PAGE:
Ewbank Finally Sheds its Scaffolding
BY DI SNEDDON
When people started saying the scaffolding was coming down last week everyone in Singleton, and those travelling through town, knew exactly what building they were talking about.
Four years ago the historic homestead Ewbank in George Street, Singleton, was the focus of much unwanted attention after it was significantly damaged when an out of control truck roared through the township, ploughing through the front of the building before coming to a stop soon after.
The driver was tackled to the ground and arrested by police, charged and is now serving time in prison.
For the owners of Ewbank, Gerard and Lisa Redmond, memories of the day remain firmly in their minds as if it were yesterday.
“I was in Newcastle at work and I had 46 missed phone calls from people trying to let me know what had happened, we are just so thankful no one was at home and when I look at the dash-cam vision I cannot believe, how on earth, no one was killed,” Lisa said.
From that time on they have been working through the repairs, a challenging process given the heritage status of the building that dates back to 1884.
It began with reports, and lots of them, into the structural damage, the heritage considerations and the need to replace like with like and that wasn’t an easy process.
The front door to the building was destroyed and the rebuild involved Lisa and Gerard resorting to photographs to ensure it was reconstructed to its original appearance.
The wrought iron posts on the upper level that decorate the verandah were sourced from a craftsman in Wagga, the only person in Australia qualified to produce the handiwork.
Australian red cedar slabs came from Taree, milled up precisely to be positioned around the windows.
Plastering, painting and repairs to the inside of the windows and the French polishing was carried out by a tradesman from Port Stephens.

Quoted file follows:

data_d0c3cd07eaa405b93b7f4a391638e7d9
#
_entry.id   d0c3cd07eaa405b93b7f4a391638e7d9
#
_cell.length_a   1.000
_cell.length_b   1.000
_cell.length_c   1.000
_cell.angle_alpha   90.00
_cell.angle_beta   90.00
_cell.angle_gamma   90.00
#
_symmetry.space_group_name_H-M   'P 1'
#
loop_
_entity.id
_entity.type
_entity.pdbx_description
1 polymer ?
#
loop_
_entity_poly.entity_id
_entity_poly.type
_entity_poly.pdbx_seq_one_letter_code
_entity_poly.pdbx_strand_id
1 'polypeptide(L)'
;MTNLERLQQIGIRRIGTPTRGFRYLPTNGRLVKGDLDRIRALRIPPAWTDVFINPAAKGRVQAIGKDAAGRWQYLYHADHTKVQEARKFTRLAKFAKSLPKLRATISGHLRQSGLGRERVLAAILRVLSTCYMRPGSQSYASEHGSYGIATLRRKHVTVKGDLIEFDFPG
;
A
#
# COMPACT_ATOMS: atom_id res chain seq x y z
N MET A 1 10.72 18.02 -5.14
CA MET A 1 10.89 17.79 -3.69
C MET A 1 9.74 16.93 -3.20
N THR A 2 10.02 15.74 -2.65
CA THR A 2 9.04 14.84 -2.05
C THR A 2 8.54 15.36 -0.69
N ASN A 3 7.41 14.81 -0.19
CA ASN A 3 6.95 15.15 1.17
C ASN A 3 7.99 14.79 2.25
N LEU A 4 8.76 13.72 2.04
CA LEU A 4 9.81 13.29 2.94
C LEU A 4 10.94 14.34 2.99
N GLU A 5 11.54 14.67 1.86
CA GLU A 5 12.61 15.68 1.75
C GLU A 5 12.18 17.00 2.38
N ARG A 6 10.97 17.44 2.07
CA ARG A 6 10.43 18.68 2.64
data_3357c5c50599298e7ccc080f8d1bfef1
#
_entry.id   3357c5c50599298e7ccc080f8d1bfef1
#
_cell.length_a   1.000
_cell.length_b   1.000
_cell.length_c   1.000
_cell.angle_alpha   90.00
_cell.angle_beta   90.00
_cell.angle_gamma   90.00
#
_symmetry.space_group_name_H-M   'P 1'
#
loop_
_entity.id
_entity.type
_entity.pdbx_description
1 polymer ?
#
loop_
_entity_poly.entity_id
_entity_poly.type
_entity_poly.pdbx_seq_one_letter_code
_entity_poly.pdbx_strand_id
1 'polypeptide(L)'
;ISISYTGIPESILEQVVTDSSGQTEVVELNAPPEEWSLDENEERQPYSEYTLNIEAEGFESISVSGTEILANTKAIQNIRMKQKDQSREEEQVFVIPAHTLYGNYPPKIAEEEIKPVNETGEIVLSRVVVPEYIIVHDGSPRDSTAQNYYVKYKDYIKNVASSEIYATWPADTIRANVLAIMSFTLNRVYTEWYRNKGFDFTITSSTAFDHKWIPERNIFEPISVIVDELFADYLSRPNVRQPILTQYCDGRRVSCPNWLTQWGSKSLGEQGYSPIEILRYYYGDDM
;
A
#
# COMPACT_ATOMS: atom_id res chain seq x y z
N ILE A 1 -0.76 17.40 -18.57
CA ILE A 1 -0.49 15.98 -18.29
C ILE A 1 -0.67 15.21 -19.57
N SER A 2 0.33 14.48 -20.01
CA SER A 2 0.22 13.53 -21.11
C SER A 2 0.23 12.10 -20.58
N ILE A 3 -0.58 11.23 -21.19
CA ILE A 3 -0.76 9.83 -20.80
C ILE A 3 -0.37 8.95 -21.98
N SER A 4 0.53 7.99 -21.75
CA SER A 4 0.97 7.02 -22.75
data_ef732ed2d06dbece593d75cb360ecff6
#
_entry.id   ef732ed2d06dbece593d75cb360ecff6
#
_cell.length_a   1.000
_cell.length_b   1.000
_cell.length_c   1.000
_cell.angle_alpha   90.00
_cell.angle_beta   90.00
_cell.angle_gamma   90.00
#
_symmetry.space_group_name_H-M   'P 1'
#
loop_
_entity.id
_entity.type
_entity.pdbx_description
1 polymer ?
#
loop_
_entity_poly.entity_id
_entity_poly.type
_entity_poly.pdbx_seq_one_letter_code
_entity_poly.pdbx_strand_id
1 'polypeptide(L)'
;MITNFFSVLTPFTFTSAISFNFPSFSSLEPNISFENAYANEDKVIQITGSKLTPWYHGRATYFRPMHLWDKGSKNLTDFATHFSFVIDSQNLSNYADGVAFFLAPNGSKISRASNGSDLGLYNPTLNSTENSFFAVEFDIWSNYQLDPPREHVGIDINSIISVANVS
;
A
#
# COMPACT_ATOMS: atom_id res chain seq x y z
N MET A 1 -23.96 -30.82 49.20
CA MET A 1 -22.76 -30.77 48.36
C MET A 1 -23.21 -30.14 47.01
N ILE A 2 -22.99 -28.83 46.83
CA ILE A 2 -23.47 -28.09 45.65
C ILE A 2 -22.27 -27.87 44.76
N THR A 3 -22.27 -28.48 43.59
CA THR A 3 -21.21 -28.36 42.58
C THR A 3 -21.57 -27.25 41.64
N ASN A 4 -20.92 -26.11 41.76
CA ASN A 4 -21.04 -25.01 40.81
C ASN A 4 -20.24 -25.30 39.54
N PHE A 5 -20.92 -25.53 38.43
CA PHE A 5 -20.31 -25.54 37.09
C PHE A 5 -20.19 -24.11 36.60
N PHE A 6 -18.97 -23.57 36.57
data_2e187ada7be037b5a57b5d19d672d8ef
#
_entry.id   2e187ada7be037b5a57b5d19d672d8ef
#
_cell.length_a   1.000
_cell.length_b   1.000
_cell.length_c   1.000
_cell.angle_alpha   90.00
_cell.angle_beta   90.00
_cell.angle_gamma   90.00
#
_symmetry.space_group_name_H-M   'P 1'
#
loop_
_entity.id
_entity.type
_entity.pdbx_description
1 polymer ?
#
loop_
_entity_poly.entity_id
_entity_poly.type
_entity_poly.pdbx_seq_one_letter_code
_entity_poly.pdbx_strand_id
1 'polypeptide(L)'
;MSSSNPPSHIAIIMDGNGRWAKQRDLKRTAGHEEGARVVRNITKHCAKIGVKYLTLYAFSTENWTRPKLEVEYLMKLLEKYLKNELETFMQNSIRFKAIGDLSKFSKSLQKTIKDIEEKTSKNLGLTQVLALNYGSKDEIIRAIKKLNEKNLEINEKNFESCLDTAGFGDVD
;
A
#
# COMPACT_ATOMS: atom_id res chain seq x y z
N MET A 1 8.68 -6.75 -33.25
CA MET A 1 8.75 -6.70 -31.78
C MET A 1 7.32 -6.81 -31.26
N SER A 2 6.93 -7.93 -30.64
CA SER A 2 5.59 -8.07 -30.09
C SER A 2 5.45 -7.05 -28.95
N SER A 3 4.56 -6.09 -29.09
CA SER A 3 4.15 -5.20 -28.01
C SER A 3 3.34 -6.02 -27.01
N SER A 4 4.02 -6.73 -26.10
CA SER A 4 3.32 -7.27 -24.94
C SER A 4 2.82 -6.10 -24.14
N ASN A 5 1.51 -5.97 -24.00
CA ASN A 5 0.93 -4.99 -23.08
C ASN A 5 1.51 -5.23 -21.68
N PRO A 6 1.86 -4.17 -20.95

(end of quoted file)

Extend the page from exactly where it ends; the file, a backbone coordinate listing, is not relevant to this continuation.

Let’s just say nothing was easy but one thing Lisa wanted to point out was that everyone involved in the project had as much respect for the building as they did for them.
“I want to put in a good word for Comm Insurance, they have been really good and very supportive, we have had lots of support through the process from everyone,” Lisa said.
“If I had one dollar for every time someone asked us how it was going, I would be a very wealthy woman.”
As for the cost, they don’t want to know and are just so pleased they were insured.
The cost of the scaffolding alone would easily have been in the six figure mark, probably more.
Seeing the scaffolding come down last week is a major and much welcomed milestone.
“I love that the building is being put back to the way it was, our life has been on hold for a few years and there has been stops and starts to the project but we are now starting to see the end of it,” Lisa said.
The Redmonds moved to Ewbank from their rural setting about 10 years ago and said when they made that decision to move to town they wanted a home that had something special and Ewbank certainly had that.
They are the property’s third owner. It was originally the Bank of New South Wales, the bank at the front and the adjoining manager’s residence above and behind.
It served as a bank at this location until 1931 however the George Street site remained as an agency until it was purchased by Mrs Ros Terrey.
Mrs Terrey did do a kitchen reno but the Redmonds are returning that to its original structure, stripping the walls back to their exposed brick and uncovering a kitchen fireplace that had been hidden behind panelling.
Lisa is also in the painstakingly long process of stripping the floor to ceiling venetian blinds, removing the lead paint and restoring them to their original condition.
There are still many things they intend to do but there is light at the end of the tunnel and Lisa and Gerard, with the scaffolding gone, may no longer have those pesty questions about the project that had the whole town talking.
Ewbank is a heritage-listed residence and former bank building at 88 George Street, Singleton, Singleton Council, New South Wales, Australia. It was designed by Benjamin Backhouse and built from 1883 to 1884. It was added to the New South Wales State Heritage Register on April 2, 1999.